Israel is every epicurean’s dream destination and a wide variety of cafés serve everything from Arabic, European to Asian fare. But no matter what one picks, the food in the Jewish heartland will always be infused with the warmth of the Mediterranean sun, the goodness of fresh dairy products and meats, garnished with garden crisp fruits, nuts and vegetables. Here’s a low down on dishes you must indulge in whether you’re in a market, street or at a restaurant in Israel.
Challah – A special Jewish ceremonial bread, braided and brushed with egg white that is baked to perfection.
Sabich – A pita pocket stuffed with crispy fried eggplant, hard-boiled egg, creamy hummus and tahini, along with Israeli salad and pickles. The sandwich created by Israel’s Iraqi Jewish community is an absolute street food favourite among locals. If you’re in Tel Aviv, try sabich from Sabich Frishman.
Jerusalem Bagel – Unlike the typical bagels, the Jerusalem Bagel is elongated, soft, slightly sweet and similar to regular bread. Vendors sell freshly baked Jerusalem Bagels all over the streets of the Old City, usually accompanied with some za’atar.
Bourekas – Similar to the Indian samosa, bourekas are with potato, cheese or spinach stuffed triangles of filo-dough, topped with toasted sesame seeds. Head over to Leon and Sons in Jaffa for a taste of this flaky treat.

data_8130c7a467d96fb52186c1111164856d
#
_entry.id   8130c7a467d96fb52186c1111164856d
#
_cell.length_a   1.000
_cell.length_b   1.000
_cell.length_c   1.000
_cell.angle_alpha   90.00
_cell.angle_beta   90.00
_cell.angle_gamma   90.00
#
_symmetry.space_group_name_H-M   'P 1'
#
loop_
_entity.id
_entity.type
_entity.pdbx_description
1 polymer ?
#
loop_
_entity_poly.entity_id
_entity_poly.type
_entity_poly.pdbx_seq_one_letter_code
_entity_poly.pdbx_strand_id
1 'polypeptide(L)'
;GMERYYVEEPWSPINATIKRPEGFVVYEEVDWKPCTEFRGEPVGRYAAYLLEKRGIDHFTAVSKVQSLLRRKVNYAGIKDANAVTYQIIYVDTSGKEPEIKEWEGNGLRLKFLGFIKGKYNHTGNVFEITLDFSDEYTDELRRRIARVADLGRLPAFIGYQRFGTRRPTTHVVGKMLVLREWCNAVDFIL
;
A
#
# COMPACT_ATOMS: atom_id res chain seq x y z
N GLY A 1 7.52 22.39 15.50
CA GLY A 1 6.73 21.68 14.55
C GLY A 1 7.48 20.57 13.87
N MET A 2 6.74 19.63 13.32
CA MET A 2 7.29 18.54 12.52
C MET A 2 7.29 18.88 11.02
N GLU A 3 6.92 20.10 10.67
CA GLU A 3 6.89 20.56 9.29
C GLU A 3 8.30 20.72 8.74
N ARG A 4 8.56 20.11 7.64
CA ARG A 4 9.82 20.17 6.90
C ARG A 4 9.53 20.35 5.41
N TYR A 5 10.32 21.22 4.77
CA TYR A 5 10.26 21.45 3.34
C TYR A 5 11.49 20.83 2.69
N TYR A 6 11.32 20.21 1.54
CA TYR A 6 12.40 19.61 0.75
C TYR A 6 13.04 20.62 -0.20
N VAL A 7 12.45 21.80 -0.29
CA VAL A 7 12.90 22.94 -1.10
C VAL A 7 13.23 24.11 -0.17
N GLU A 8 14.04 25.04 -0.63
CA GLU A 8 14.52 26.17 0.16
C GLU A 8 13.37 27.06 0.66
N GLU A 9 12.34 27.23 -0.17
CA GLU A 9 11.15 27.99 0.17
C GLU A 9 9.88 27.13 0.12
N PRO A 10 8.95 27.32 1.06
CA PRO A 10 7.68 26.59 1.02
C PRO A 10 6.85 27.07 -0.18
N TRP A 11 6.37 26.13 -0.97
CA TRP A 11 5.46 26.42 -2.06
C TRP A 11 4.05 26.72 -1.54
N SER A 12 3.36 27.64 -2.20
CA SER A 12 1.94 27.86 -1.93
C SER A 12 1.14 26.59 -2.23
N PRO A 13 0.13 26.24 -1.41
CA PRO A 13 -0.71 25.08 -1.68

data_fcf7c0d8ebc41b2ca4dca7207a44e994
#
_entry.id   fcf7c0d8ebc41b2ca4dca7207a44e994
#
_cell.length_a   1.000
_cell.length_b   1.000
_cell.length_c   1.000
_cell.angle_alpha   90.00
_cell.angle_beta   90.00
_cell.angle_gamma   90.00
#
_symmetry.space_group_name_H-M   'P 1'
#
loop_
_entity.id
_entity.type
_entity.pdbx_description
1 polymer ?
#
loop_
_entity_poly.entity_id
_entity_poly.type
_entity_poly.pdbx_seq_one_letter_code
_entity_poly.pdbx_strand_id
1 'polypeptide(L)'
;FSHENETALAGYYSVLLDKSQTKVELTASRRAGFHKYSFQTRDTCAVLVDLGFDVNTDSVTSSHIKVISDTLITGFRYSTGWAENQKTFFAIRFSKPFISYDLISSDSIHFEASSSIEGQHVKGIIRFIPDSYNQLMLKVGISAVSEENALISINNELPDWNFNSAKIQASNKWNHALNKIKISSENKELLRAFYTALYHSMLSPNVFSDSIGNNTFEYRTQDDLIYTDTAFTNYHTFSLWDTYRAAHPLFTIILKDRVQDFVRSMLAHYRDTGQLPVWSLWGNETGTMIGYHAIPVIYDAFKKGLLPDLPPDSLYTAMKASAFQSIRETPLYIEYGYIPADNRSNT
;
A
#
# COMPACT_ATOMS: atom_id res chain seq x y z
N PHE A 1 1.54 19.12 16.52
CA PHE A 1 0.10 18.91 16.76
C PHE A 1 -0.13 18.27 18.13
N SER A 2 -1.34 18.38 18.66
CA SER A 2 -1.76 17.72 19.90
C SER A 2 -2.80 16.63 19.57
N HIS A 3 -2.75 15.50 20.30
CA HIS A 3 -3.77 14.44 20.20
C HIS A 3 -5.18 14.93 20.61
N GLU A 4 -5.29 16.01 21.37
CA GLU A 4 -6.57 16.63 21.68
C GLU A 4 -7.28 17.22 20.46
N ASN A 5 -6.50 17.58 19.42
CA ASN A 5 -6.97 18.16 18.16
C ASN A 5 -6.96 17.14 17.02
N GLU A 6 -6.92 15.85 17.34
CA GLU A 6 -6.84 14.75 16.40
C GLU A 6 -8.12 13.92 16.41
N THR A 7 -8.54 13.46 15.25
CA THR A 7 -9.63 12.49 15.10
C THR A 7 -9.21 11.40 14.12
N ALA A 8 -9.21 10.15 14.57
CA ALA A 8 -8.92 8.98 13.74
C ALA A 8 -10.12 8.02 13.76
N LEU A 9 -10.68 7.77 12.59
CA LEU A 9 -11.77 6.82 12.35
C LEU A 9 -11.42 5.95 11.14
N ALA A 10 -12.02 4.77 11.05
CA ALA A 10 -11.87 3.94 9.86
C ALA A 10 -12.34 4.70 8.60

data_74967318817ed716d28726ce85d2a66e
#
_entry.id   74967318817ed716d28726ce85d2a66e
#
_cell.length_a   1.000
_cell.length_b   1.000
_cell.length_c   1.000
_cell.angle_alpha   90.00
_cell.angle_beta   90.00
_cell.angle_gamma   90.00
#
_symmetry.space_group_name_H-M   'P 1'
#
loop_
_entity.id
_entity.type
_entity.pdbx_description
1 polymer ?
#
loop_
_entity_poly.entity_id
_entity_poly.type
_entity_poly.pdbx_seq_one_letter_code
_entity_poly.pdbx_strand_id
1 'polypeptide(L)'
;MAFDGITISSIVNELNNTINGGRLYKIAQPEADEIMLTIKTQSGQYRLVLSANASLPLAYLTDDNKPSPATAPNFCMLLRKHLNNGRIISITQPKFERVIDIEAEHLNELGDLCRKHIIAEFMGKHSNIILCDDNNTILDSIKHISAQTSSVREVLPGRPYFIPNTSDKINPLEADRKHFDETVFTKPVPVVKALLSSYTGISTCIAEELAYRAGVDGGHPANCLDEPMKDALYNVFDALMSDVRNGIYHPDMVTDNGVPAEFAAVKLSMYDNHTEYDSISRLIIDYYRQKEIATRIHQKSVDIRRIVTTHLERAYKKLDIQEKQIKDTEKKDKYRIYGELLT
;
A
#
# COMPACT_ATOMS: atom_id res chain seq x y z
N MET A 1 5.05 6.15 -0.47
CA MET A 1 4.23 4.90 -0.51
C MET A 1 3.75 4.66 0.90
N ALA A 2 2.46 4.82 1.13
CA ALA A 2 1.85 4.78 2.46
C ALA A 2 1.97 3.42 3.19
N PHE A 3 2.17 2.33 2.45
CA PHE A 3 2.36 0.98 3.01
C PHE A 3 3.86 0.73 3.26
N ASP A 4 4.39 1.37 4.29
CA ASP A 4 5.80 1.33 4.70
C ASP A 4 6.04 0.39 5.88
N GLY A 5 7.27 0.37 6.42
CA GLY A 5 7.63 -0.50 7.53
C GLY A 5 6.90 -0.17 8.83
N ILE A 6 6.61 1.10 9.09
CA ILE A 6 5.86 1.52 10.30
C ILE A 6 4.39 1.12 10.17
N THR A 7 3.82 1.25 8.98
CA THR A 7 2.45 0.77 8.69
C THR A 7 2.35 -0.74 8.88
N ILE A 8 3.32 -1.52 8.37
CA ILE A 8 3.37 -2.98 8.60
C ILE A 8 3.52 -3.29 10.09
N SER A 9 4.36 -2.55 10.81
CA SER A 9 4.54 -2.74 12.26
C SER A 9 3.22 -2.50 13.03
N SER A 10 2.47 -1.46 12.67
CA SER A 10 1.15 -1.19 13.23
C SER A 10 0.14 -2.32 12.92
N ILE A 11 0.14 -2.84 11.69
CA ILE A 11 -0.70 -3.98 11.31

Khachapuri – Try this traditional Georgian dish in Mahane Yehuda Market made with eggs and cheese combined in an eye shaped dough. Once baked, dip the outer crust in the rich and oozing centre of egg and cheese.
Rugelach – This Jewish pastry is made with chocolate, cinnamon, raisins, walnuts or fruits. Head to Marzipan Bakery in Jerusalem to dig into this oozing chocolate filled delight.
Sambusak – Similar to bourekas, sambusak is made with mashed chickpeas, onions and spices wrapped in a triangular dough pocket. For an Indian style sambusak, visit Tandoor in Tel Aviv
Shakshuka – Shakshuka is a dish of eggs poached in a sauce of tomatoes, sweet and spicy peppers and is often spiced with cumin and topped off with freshly cut herbs. Head to Dr Shakshuka and swipe your bread across the pan to pick up the runny egg drenched sauce.
Halva – Israel is known for its incredible variety of Halva made with sesame and easy to find in almost all the markets around the country.
Ash Tanur – A sourdough flatbread, made without yeast and sugar and best eaten with some fresh local herbs and spices.
Fresh juices – From the juicy pomegranates to citrusy oranges, Israel prides itself on serving the most fresh and flavourful juices. Tamara in Tel Aviv is one of the many popular juice stands in the city.